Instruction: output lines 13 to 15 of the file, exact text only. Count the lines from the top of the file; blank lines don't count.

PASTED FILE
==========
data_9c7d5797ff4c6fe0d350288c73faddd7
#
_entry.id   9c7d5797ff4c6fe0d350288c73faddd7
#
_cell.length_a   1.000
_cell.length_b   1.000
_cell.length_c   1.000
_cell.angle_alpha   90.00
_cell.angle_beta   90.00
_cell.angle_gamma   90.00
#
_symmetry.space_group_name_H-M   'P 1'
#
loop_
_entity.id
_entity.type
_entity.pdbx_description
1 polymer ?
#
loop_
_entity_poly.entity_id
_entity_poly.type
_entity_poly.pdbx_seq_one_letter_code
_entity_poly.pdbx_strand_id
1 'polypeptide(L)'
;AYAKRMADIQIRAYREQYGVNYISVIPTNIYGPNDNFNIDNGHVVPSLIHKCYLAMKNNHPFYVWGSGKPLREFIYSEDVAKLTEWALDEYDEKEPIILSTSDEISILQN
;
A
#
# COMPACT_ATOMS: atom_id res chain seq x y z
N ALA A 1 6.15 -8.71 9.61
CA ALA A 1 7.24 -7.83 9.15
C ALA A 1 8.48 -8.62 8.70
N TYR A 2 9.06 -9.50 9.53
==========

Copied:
#
loop_
_entity.id